As I mentioned above, if you are interested in CW, traffic nets provide an excellent means for improving your skills. I became interested in CW traffic nets in 2015. I hadn't given much thought to them since I was a Novice, but I ran across one and was really impressed (perhaps intrigued) with the proficiency of the operators and the way they conducted the net. 

I wasn't sure I would be able to understand all the procedures and keep up with the other stations, but Ivin N9IVI, who was the net manager for the Indiana CW Traffic Net encouraged me to give it a try. I discovered that in order to generate traffic to exercise the system, some operators play chess games by exchanging the moves via radiograms. I decided to try a game of chess with Ivin and have been involved with traffic handling ever since. I am the Net Control Station (NCS) for the Indiana Section CW net (QIN) on Tuesday and Thursday evenings at 8PM Eastern. Also, I am honored to be a Radio Relay International (RRI) Inter-Area Network operator, previously known as Trans-Continental Corps (TCC).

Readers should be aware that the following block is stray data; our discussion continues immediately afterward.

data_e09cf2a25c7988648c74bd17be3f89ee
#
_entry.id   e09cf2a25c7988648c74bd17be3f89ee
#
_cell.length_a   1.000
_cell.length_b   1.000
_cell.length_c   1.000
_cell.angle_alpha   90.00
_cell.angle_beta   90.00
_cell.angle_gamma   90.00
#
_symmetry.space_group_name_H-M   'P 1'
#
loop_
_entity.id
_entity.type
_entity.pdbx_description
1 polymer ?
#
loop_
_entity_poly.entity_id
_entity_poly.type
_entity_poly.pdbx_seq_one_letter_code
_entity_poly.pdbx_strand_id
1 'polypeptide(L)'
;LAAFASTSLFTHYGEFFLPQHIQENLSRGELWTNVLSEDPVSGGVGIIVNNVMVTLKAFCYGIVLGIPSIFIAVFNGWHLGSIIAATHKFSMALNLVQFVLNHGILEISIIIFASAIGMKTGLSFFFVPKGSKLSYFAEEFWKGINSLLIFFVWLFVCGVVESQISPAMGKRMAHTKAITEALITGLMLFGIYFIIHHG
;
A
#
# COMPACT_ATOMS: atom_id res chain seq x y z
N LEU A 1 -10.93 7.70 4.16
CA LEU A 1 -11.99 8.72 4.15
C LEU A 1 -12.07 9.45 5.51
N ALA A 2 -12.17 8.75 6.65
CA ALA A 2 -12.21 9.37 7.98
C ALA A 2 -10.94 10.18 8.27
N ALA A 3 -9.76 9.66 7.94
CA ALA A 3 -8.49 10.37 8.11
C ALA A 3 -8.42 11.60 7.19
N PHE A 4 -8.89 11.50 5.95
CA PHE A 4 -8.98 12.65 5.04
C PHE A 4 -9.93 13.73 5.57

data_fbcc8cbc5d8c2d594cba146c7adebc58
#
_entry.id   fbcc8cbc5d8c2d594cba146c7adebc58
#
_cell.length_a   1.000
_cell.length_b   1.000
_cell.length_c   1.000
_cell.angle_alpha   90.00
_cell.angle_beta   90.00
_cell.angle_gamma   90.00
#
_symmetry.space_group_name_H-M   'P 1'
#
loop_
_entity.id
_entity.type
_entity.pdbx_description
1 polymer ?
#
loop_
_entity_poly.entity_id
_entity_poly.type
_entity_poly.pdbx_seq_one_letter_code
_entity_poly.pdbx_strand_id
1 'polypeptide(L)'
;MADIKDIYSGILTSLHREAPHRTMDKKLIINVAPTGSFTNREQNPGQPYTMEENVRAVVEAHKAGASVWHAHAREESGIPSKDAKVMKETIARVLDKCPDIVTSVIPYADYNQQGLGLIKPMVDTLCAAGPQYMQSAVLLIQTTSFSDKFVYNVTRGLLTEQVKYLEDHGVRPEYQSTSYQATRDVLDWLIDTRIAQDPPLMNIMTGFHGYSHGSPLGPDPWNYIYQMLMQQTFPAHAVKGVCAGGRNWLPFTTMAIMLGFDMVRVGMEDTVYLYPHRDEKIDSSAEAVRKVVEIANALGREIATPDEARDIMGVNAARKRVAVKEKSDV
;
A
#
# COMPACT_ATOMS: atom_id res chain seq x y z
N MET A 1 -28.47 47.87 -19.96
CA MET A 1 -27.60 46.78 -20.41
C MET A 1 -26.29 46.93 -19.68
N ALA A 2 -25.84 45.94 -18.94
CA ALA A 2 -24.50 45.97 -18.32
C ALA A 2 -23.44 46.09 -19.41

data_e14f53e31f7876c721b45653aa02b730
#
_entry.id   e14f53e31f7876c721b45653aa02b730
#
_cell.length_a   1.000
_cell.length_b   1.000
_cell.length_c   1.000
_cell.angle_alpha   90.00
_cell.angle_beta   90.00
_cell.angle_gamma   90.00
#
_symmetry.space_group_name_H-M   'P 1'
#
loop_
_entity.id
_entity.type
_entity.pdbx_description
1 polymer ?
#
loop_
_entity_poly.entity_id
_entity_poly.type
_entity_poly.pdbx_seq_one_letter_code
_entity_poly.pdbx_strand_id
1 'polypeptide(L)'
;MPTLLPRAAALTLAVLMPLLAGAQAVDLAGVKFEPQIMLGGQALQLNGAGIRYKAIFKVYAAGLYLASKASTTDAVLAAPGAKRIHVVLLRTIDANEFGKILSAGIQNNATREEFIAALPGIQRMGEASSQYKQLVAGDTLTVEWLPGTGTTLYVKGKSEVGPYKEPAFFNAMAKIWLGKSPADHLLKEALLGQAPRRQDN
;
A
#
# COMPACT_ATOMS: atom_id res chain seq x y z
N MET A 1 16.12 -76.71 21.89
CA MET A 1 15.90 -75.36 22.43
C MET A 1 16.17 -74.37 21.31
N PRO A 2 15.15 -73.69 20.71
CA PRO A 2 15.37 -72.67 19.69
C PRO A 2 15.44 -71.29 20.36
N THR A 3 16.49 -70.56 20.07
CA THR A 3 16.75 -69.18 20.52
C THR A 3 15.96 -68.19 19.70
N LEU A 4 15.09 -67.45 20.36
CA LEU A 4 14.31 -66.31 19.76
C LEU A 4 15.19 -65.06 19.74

I have found traffic handling to be enjoyable and worthwhile, and I believe that  manual traffic handling is still relevant. I think people are too complacent and take for granted our modern day infrastructure. If checking into a traffic net sounds interesting, but you don't know where to start, get in touch with me and I will try to get you headed in the right direction. Also, Radio Relay International has a mentoring program (http://radio-relay.org/rri-announces-mentoring-program/).

In case you were wondering, Ivin won that first chess game...and the next, but I persevered and I finally manged to beat Ivin a couple of times. I am looking for someone to play outside of Indiana. If you know how to play chess, please get in touch. (Beginner or expert, it doesn't matter. I am willing to embarrass myself in front of anyone on the chess board!).  

Mobile HF